Excluding straight white men from “diversity” by referring to them as “nondiverse” is a counterproductive practice in the grander efforts made to establish equality. This exclusion perpetuates processes of Othering and labeling straight white men as “nondiverse” enhances their self-image as being outside the diverse society. It alienates this group from the topic and makes them believe that they do not have any role in issues of diversity. In this way, it promotes white masculine heteronormative structures in which straight white men are perceived to be the norm, the superior standard, that everyone else deviates from (Zerubavel, 2018). As such, it clears white men of their responsibility and engagement in diversity issues as it makes them believe that they do not have any role or responsibility in the issue.

Kraus asserts that white men are being “othered” or otherwise “labeled” [sic] as “nondiverse”, which is not factual. She is the only person I have ever seen explicitly refer to white men as “nondiverse” as she does at the start of this paragraph. Nobody is actively excluding or alienating white men from diversity – white men are willingly excluding themselves by actively resisting the Intersectional march against the historical oppression of white supremacy, patriarchy, and toxic masculinity.

Kraus also forgets that the objective of Diversity is not to establish equality but to establish equity. Equity necessarily requires the dispossession of power from oppressors (white men) and their subsequent subjugation into a new social order ruled by the formerly oppressed. It is true that white men have a responsibility to engage in diversity issues. Indeed, white men have the most responsibility in the sense that they owe the handover of the most power, wealth, and status to the people they once subjugated. But Kraus misunderstands that white men are rejecting that call to responsibility of their own accord, and at their own peril. They are not being excluded from the conversation, but rather grabbing the microphone at the expense of everyone else at every opportunity. Perhaps if Kraus had paid better attention in her gender and critical racial studies classes in her undergrad, she would understand this.

And indeed, being part of diversity is not how white people in general perceive diversity. Research into diversity and inclusion shows that white people do not consider themselves as part of diversity and tend to associate the topic rather with exclusion than inclusion (Plaut, Garnett, Buffardi, & Sanchez-Burks, 2011). Due to this, efforts at promoting diversity and inclusion are sometimes met with negative reactions by whites. This leads to the problem that companies with missions of diversity and inclusion often lack the indispensable support among white people (Thomas, 2008).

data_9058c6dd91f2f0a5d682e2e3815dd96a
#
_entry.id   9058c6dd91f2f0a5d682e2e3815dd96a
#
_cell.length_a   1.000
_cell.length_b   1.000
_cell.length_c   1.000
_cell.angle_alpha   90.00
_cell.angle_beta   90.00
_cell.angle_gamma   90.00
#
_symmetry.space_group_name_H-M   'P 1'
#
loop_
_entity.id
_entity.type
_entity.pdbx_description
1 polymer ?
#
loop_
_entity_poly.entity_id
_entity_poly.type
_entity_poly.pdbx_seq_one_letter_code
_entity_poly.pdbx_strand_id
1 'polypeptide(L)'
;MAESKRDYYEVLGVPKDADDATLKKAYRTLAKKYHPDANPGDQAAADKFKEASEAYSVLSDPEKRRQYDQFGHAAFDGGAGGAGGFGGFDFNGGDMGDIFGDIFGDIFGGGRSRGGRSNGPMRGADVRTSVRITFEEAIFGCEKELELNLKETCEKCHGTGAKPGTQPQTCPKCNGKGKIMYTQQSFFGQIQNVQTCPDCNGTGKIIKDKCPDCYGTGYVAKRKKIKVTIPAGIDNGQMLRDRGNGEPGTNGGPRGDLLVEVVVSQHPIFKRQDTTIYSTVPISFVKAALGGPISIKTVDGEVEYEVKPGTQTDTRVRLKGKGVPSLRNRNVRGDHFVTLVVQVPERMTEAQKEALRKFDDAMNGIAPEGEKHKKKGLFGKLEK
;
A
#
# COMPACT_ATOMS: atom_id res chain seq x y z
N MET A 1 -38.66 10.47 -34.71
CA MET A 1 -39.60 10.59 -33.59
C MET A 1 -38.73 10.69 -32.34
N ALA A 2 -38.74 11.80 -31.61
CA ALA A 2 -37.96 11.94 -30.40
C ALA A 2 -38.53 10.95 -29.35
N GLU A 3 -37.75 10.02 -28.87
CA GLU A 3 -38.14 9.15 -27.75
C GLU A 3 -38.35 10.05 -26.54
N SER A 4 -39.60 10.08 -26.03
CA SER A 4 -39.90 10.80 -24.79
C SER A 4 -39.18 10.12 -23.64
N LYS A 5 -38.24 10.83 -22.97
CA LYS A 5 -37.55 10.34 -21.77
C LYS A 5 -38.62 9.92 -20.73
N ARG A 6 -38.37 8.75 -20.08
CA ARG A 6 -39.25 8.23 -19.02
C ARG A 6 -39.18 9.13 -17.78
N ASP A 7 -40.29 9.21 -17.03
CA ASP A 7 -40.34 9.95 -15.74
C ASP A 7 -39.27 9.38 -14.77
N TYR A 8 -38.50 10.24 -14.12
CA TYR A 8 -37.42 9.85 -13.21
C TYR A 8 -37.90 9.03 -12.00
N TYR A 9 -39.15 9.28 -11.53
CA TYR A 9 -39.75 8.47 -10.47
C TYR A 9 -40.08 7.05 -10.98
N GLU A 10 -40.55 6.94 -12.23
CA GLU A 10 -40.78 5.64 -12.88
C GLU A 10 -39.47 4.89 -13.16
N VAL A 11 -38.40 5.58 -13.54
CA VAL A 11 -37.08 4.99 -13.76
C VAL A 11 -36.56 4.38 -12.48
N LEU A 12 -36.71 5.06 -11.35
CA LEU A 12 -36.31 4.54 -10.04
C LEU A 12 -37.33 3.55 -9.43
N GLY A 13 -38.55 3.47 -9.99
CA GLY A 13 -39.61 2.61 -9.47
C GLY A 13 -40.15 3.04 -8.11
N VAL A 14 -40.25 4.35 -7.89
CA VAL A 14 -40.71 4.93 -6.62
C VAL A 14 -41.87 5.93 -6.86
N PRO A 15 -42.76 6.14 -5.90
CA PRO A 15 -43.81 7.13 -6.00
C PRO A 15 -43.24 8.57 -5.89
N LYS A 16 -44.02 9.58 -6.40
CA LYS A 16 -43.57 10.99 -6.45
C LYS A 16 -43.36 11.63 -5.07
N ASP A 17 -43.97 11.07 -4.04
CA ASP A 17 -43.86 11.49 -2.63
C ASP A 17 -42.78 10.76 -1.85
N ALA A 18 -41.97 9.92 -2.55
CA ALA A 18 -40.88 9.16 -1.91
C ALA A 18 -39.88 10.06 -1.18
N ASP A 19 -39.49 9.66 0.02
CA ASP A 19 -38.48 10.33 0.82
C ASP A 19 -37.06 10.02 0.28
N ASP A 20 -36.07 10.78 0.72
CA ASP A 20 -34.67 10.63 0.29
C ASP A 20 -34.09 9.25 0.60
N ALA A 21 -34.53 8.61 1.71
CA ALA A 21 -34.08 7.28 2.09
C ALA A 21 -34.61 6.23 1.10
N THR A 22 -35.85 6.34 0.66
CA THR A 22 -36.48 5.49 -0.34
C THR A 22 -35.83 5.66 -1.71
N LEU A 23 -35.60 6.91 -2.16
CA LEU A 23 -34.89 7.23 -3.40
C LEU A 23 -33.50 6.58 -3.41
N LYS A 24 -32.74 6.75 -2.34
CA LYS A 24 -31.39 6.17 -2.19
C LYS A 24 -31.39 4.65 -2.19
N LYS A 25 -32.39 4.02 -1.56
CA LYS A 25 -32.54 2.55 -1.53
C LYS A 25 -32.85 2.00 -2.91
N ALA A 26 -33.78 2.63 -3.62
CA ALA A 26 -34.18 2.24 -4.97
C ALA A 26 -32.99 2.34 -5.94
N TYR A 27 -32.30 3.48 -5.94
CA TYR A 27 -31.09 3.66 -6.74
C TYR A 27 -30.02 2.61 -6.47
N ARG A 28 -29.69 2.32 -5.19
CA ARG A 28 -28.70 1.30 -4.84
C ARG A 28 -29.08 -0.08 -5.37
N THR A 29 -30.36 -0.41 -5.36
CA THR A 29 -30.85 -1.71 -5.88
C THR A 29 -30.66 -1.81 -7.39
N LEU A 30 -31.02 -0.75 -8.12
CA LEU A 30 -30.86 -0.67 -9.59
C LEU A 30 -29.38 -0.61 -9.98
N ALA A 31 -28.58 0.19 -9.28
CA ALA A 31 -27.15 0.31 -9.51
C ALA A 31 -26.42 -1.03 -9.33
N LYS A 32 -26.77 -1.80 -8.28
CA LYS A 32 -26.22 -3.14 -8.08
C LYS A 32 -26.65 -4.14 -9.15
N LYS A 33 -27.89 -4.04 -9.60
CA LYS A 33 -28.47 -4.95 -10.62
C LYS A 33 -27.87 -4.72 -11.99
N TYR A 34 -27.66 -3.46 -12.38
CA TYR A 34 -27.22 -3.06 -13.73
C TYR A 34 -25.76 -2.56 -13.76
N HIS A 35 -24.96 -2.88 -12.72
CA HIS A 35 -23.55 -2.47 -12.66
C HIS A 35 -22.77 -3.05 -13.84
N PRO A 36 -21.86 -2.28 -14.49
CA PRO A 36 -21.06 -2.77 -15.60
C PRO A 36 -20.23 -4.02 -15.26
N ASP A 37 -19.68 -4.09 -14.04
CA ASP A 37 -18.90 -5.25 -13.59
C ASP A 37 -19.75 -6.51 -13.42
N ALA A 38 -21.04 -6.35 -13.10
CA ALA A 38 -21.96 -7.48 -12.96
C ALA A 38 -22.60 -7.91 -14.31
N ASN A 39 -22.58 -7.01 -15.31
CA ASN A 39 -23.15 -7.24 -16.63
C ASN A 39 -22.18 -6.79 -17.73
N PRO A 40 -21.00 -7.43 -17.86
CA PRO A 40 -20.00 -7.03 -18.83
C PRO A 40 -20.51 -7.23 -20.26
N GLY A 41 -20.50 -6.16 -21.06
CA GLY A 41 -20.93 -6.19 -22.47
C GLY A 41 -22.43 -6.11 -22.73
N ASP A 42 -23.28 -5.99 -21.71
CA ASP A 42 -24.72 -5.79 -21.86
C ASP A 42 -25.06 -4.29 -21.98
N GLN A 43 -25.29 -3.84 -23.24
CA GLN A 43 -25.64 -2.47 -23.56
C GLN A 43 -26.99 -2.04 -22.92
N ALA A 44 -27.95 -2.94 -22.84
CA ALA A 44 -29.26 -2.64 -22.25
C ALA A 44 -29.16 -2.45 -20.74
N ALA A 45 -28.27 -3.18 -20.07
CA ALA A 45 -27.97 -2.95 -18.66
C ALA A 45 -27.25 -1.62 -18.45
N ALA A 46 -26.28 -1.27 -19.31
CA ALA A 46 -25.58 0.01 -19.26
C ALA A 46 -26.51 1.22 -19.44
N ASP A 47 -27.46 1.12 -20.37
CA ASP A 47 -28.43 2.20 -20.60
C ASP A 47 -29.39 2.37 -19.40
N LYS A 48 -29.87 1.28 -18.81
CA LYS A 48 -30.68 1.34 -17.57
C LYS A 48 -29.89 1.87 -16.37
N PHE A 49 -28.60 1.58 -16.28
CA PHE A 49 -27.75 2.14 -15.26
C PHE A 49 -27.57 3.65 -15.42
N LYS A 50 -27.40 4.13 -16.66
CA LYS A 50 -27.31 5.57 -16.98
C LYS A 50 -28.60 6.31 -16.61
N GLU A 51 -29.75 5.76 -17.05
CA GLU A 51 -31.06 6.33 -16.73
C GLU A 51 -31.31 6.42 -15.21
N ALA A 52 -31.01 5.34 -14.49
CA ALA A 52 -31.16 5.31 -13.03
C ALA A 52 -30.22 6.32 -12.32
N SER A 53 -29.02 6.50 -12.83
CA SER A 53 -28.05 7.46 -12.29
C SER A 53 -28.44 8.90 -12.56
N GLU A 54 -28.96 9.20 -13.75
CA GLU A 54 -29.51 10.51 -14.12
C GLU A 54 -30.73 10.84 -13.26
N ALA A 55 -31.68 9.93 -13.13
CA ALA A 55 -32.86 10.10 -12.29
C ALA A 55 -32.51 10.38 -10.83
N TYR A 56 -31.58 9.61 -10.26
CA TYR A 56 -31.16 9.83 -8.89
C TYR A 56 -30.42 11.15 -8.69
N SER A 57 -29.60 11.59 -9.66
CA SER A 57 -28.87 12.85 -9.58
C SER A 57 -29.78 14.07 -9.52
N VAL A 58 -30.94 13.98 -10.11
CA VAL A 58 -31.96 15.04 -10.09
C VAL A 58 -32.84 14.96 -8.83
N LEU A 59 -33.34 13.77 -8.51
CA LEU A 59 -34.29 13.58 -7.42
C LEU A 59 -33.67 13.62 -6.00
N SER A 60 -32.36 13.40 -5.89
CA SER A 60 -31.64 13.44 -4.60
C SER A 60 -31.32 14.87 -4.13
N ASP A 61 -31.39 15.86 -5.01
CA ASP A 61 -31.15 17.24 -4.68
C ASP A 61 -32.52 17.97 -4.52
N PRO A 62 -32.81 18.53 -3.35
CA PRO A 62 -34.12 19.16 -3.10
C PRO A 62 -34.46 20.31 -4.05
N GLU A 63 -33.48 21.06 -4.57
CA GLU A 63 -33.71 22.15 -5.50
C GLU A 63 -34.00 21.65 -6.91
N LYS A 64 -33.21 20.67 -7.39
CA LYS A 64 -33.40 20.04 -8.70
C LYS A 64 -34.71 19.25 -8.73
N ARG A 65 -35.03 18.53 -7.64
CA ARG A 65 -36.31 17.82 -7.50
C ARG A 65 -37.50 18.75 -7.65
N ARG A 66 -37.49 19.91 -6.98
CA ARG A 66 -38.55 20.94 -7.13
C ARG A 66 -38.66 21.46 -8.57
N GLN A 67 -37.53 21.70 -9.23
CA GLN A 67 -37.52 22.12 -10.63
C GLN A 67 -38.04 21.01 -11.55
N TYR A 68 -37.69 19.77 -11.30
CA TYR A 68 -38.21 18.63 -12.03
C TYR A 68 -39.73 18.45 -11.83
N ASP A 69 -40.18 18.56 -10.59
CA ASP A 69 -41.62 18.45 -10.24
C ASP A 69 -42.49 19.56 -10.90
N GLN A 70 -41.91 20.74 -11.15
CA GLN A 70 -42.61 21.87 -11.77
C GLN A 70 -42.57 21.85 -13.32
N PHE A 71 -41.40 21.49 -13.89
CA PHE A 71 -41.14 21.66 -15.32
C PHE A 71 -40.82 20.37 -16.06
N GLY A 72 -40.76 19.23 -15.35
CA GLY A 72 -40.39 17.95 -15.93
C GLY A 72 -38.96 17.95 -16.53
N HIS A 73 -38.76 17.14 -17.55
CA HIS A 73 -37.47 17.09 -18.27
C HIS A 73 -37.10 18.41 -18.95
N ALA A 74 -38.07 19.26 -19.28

The support of white people in diversity and inclusion efforts is indeed indispensable. Why, then, is Kraus so convinced that it is the fault of something or someone other than white people that white people perceive such efforts negatively? What else is there to look for? Robin DiAngelo spelled it out years ago when she published White Fragility. The problem lies with white people themselves – not with Diverse People, not with the promoters of DEI, but with white people incorrectly assessing Diversity negatively. We should be on the attack against white bias and white fragility, not coming to its defense.

By using “diverse people” as code to describe minorities, white people’s feeling of not belonging in environments that foster diversity is reinforced. Diversity is then, again, perceived not as a concern of white people but as a problem of the Other. Calling straight white men “nondiverse” vis-à-vis “diverse” people does not contribute positively in laying the groundwork for an equal society. Terminology matters and we have to consider what the words we use imply when we describe social realities. As long as the “diverse/nondiverse” dichotomy is used, the harmful idea that there are people who are the standard and others who deviate from it prevails.

In her conclusion, Kraus repeats several of her prior mistakes – capitalizing “white” (a well-known white supremacist dogwhistle), coming to the defense of white people who perceive diversity with a negative bias, conjuring a new “nondiverse” term that doesn’t exist and nobody uses, and mistakenly treating the objective of diversity as “equality” when it is in fact Equity. She even has the audacity to remind us that “terminology matters”.

Indeed, Miss Kraus, terminology matters. When will you start using it correctly?